It’s not time to go home yet. Head back to downtown Auburn and stop in the Seymour Library on Genesee Street. The public library features a lower level devoted to children’s books and activities, and sponsors a special activity for children each week through summer (visit for details.) Located in another historic Auburn building, adults will enjoy the comfortable chairs arranged for reading in the library’s other rooms.

After leaving the library, stop by the Schweinfurth Art Center, located at 205 Genesee St. The center for modern arts will offer several exhibits this summer, including one of work by New York artists. Children under 12 get in free. I like to take my kids on short forays into art museums or galleries so they can see what’s available and ideally grow an appreciation for visiting such spots.

OK, now it’s time to go home … unless you want to stop for dinner at one of the city’s two brew pubs.

Another Day, Perhaps in Foul Weather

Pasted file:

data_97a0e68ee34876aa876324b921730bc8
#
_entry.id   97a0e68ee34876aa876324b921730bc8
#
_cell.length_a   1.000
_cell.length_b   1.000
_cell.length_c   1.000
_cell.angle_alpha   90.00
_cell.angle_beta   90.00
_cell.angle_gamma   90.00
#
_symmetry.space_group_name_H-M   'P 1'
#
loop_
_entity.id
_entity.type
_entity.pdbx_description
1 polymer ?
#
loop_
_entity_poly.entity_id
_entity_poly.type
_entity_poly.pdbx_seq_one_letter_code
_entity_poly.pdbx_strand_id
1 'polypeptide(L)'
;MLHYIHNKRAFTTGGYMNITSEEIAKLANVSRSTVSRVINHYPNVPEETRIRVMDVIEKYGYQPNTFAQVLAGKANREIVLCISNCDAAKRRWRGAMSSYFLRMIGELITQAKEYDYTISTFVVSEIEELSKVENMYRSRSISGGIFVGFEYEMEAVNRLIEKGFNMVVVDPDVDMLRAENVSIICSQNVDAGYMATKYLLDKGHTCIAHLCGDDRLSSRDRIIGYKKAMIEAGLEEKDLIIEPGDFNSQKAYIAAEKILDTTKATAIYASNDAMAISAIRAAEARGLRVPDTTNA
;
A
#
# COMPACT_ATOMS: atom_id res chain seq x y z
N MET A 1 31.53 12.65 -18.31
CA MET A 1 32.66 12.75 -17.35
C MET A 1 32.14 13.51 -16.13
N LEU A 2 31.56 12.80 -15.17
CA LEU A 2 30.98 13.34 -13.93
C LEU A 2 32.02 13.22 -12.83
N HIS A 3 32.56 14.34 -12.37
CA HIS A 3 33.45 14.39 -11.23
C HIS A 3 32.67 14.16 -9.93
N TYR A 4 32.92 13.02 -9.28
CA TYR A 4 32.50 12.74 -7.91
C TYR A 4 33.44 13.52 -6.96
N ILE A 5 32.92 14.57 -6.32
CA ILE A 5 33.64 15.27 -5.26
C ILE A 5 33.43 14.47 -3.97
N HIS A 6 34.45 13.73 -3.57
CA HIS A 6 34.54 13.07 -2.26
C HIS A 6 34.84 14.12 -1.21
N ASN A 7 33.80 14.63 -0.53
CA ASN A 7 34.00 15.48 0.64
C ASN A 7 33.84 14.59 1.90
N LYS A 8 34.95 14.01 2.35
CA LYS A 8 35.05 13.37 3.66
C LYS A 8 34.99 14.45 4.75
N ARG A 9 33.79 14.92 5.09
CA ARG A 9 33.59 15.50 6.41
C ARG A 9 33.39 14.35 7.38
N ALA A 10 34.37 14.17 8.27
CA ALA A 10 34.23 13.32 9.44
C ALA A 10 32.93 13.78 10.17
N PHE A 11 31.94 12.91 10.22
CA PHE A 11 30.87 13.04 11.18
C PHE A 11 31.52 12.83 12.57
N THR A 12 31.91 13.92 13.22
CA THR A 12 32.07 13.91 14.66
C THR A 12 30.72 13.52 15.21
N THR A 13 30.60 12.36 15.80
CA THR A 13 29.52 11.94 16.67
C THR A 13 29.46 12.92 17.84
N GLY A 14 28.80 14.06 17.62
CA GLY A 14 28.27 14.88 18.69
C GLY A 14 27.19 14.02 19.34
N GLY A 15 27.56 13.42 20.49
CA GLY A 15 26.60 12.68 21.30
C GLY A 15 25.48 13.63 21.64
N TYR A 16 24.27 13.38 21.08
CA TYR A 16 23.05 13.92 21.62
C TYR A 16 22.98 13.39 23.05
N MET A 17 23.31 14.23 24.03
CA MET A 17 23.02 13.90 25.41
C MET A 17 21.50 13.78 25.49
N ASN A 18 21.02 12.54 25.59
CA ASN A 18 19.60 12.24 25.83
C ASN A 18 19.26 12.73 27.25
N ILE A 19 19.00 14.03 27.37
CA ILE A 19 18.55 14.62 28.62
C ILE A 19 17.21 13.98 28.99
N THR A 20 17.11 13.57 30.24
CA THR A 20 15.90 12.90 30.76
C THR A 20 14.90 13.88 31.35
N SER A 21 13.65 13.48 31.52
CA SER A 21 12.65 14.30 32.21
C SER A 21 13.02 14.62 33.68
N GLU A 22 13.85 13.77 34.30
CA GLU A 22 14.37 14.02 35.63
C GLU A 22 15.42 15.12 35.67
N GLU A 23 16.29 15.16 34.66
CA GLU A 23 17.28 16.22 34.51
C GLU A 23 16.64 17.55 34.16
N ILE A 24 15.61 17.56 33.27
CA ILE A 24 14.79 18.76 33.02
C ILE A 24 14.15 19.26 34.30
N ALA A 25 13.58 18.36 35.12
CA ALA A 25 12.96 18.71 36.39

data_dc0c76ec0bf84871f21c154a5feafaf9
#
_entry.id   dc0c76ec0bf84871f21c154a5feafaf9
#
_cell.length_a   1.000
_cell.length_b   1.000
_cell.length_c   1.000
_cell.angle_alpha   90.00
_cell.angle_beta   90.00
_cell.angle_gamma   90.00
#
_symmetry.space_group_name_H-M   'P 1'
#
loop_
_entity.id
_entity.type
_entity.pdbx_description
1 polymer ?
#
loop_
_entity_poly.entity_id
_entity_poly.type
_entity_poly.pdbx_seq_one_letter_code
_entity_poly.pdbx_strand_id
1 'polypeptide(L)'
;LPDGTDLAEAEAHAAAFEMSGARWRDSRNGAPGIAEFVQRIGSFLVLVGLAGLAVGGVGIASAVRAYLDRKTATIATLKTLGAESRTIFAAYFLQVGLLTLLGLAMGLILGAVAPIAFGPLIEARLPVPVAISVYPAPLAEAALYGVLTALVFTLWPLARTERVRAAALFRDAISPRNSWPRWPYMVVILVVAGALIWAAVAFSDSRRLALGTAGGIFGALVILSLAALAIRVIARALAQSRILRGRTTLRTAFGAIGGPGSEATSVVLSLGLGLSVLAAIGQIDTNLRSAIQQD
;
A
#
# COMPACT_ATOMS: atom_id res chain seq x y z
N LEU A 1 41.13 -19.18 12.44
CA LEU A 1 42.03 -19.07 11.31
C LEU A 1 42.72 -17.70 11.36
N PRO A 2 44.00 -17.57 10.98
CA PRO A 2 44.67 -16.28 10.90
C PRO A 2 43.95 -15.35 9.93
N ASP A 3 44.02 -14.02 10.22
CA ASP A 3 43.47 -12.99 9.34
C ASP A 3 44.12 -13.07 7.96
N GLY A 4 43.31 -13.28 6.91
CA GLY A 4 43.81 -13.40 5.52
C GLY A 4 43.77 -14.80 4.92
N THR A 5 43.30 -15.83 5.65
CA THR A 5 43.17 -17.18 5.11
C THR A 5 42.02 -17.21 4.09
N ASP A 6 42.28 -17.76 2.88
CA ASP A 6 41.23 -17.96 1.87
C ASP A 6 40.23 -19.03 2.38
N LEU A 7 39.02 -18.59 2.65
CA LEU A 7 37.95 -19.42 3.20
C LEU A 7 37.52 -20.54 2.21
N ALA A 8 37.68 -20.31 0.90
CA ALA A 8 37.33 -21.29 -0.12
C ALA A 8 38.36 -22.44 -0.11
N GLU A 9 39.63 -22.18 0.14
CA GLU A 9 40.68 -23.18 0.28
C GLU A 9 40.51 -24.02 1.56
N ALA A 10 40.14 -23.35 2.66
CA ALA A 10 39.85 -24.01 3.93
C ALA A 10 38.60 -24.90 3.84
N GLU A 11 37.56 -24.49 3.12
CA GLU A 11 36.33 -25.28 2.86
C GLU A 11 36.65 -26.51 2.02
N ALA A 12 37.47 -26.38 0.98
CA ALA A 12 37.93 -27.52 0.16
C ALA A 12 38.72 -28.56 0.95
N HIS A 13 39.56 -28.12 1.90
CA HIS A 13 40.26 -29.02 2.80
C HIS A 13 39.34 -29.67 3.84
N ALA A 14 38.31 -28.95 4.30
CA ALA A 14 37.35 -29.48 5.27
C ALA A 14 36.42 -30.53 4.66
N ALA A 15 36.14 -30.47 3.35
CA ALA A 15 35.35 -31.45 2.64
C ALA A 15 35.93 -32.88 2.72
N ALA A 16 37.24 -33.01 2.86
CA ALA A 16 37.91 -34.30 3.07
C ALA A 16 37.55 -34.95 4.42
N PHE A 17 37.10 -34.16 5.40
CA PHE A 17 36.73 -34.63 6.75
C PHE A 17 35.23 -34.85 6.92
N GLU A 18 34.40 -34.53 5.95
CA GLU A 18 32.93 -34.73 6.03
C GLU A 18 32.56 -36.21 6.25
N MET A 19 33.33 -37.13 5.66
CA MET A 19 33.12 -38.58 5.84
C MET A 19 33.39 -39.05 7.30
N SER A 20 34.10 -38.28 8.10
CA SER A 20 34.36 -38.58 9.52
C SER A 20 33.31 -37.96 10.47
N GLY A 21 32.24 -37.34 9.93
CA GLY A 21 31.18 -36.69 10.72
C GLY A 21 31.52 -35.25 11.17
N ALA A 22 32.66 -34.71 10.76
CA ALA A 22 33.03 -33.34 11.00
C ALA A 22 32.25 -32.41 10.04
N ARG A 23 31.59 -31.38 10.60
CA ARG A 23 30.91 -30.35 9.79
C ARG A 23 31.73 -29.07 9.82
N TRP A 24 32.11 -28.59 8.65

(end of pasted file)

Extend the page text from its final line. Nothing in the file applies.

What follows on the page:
If it’s late summer or autumn, it’s time for apple picking on your way to or from Auburn. Once there, take in the ag museum or whatever you missed from the day one visit.

Open daily during summer, the Ward W. O’Hara Agricultural Museum is free to visit and tour along East Lake Road. For those more inclined to local history, check out the Cayuga Museum of History and Art as well as the Case Research Lab Museum, both located in downtown Auburn. The Cayuga Museum’s summer exhibit by Anna Warfield is devoted to didactic poems. The Lab contains all the equipment used by Theodore Case, who was a leader in discovering the magic of attaching sound to film in 1924.

If you have children age 6 and under, then turn to jumping and playing in Play Space of ABC Cayuga. Located on Genesee Street at the intersection with Route 34 (North Street), Play Space was designed to boost the development of young children while providing a place for parents to meet. For $8, a family can play all day.